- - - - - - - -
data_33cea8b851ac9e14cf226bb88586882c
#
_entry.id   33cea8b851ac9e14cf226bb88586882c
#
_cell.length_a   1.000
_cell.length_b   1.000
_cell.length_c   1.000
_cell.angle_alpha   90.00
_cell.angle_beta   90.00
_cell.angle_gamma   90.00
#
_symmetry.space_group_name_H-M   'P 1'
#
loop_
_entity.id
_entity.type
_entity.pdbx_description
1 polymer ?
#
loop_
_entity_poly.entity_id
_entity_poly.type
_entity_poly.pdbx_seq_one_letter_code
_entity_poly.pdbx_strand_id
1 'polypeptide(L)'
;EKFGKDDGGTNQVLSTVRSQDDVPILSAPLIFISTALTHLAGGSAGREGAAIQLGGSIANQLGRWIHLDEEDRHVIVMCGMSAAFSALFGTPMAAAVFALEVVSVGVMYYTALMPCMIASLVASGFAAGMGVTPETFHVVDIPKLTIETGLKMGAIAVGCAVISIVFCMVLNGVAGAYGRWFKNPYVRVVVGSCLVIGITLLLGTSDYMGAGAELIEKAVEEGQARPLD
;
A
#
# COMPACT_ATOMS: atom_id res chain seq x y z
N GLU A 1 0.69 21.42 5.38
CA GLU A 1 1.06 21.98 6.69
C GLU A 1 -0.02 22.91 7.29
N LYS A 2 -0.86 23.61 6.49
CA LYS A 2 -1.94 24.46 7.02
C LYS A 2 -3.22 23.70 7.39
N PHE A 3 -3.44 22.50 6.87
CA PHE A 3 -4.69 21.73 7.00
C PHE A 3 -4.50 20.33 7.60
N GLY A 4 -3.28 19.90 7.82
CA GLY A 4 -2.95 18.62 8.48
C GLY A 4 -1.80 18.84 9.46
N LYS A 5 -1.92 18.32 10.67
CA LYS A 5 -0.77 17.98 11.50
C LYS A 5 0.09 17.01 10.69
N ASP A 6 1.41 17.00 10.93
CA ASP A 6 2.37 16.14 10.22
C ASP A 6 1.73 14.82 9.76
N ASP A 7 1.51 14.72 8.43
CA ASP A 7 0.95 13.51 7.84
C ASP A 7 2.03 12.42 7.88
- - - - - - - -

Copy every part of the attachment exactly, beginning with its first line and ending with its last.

data_33cea8b851ac9e14cf226bb88586882c
#
_entry.id   33cea8b851ac9e14cf226bb88586882c
#
_cell.length_a   1.000
_cell.length_b   1.000
_cell.length_c   1.000
_cell.angle_alpha   90.00
_cell.angle_beta   90.00
_cell.angle_gamma   90.00
#
_symmetry.space_group_name_H-M   'P 1'
#
loop_
_entity.id
_entity.type
_entity.pdbx_description
1 polymer ?
#
loop_
_entity_poly.entity_id
_entity_poly.type
_entity_poly.pdbx_seq_one_letter_code
_entity_poly.pdbx_strand_id
1 'polypeptide(L)'
;EKFGKDDGGTNQVLSTVRSQDDVPILSAPLIFISTALTHLAGGSAGREGAAIQLGGSIANQLGRWIHLDEEDRHVIVMCGMSAAFSALFGTPMAAAVFALEVVSVGVMYYTALMPCMIASLVASGFAAGMGVTPETFHVVDIPKLTIETGLKMGAIAVGCAVISIVFCMVLNGVAGAYGRWFKNPYVRVVVGSCLVIGITLLLGTSDYMGAGAELIEKAVEEGQARPLD
;
A
#
# COMPACT_ATOMS: atom_id res chain seq x y z
N GLU A 1 0.69 21.42 5.38
CA GLU A 1 1.06 21.98 6.69
C GLU A 1 -0.02 22.91 7.29
N LYS A 2 -0.86 23.61 6.49
CA LYS A 2 -1.94 24.46 7.02
C LYS A 2 -3.22 23.70 7.39
N PHE A 3 -3.44 22.50 6.87
CA PHE A 3 -4.69 21.73 7.00
C PHE A 3 -4.50 20.33 7.60
N GLY A 4 -3.28 19.90 7.82
CA GLY A 4 -2.95 18.62 8.48
C GLY A 4 -1.80 18.84 9.46
N LYS A 5 -1.92 18.32 10.67
CA LYS A 5 -0.77 17.98 11.50
C LYS A 5 0.09 17.01 10.69
N ASP A 6 1.41 17.00 10.93
CA ASP A 6 2.37 16.14 10.22
C ASP A 6 1.73 14.82 9.76
N ASP A 7 1.51 14.72 8.43
CA ASP A 7 0.95 13.51 7.84
C ASP A 7 2.03 12.42 7.88